Unlike many abused animals, Maddie’s tale has a happy ending.
Now living with her caring family in Summerland, it wasn’t that long ago the golden retriever-poodle cross had no life, no future and no love.
When she and the other 15 dogs were seized from a Clearwater breeder, they were in terrible condition, according to branch manager Corinne Ross of the South Okanagan Similkameen SPCA where 10 of the canines were taken initially.
“They were matted and filthy, probably the saddest ones were the golden retrievers (including Maddie) they stuck their noses into the corner and didn’t come out, it was the saddest thing. It was heart breaking, I can cry thinking about them now,” said Ross. “They were mostly terrified of people and we called her Maddie because she had this big matting on her back. She was in rough shape and had lots of health issues but she was probably the most friendly of all of them.”
Enter the Tiessen family, Christy, Ed and their daughters Megan, 10 and Ashley, 7, who had been on the SPCA’s waiting list for a non-shedding breed.
When Maddie was well enough they decided to provide foster care for her at their home and not long afterwards adopted the four-year-old as their own.
“Maddie was so skinny, you could actually see every single rib,” said Christy. “Just with her laying there which she did most of the time because she didn’t have enough energy, you could see her heart beating from across the room.
“Maddie didn’t wag her tail at alI when we first saw her. Don’t think she had any reason to, she didn’t understand what happiness was but when we took our girls in (to the SPCA) and they got down on their knees and hugged her she wagged her tail, it was very sweet, she knew these are ‘my kids.’”
They got the new family member on Valentine’s Day last year and there was still snow on the ground. Christy still remembers the dog’s reaction when she believes Maddie saw grass for the first time.
“She was afraid of it, she didn’t know how to step on it and when she finally stepped on the grass she just started rolling on it and to this day she rolls in the grass every time she’s out, she runs and rolls on it,” said Christy. “She’s had a lot of challenges and everybody says she is so lucky she has you as a family, but no, no, no, it’s the other way around, she is an amazing dog.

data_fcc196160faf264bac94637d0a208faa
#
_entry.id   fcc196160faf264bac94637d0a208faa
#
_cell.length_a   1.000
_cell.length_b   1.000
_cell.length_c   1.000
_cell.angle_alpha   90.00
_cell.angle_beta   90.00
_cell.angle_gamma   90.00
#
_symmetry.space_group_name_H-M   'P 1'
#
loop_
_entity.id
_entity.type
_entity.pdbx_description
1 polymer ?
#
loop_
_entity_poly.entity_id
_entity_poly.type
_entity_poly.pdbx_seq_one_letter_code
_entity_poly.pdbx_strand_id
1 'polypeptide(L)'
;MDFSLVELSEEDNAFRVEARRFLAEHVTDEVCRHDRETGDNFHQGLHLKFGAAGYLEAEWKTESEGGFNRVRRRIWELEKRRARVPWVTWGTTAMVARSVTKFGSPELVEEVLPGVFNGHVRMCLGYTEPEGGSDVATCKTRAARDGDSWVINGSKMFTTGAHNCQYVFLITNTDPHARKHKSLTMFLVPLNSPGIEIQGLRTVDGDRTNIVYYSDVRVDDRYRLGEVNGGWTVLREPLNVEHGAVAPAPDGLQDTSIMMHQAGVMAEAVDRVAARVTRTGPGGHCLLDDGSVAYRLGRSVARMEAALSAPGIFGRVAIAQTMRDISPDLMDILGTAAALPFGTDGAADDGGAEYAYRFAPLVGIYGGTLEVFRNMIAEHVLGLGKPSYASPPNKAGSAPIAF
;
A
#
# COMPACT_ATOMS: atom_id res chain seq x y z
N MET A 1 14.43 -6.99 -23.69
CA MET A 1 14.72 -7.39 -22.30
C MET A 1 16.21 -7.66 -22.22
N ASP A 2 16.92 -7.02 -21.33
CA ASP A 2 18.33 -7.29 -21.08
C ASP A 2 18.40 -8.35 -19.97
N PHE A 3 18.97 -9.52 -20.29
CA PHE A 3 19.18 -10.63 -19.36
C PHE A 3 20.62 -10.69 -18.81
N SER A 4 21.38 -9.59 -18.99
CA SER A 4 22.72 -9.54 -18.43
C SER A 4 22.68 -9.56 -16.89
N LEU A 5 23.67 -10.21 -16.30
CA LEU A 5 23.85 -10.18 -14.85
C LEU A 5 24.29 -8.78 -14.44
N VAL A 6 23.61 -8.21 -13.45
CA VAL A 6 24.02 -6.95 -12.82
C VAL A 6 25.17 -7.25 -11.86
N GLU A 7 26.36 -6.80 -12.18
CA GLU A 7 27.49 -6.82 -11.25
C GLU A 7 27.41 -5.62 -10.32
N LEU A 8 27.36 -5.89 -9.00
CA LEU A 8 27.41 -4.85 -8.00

“She still has a sad face sometimes but when you see that dog smile you know she’s smiling.”
Maddie’s health issues, likely due to malnourishment, included sight and digestion problems and she also had to learn about walking on floors and to negotiate stairs.
A good student, the dog soon accomplished those feats and much more.
“We had to change the handles on our doors from levers to round door knobs because she can flip the dead bolt lock and unlock the door, flip the lever and leave anytime she wanted,” said Christy. “It’s like once she got a taste of freedom that was it, she didn’t want to be locked up anymore. She doesn’t like being alone.”
Maddie now travels just about everywhere with her folks, including back to the SPCA for visits and also took part in last year’s Paws for the Cause Walk fundraiser for the shelter.
For the Tiessen’s, they cannot thank SPCA enough for bringing them together.
“If it wasn’t for the SPCA, she wouldn’t be with us today,” said Christy nodding in the direction of the rolling dog on the grass at Orchard Lake Park.
As for Maddie, she just smiles and wags her tail.
Paws for a Cause fundraiser
The Scotiabank and BC SPCA Paws for a Cause is one of the SPCA’s most important fundraising events. This year it takes place on Saturday, Sept. 12 at Gyro Park.
Registration opens at 8 a.m. and the 2.5 kilometre walk commences at 9 a.m. The fee is $25 for adult ($15 early bird), $10 youth ($6 early bird). Join a team, form a team or register as an individual at www.spca.bc.ca. This year’s event features music, a barbecue, coffee, bake sale, competitions, community vendors and more.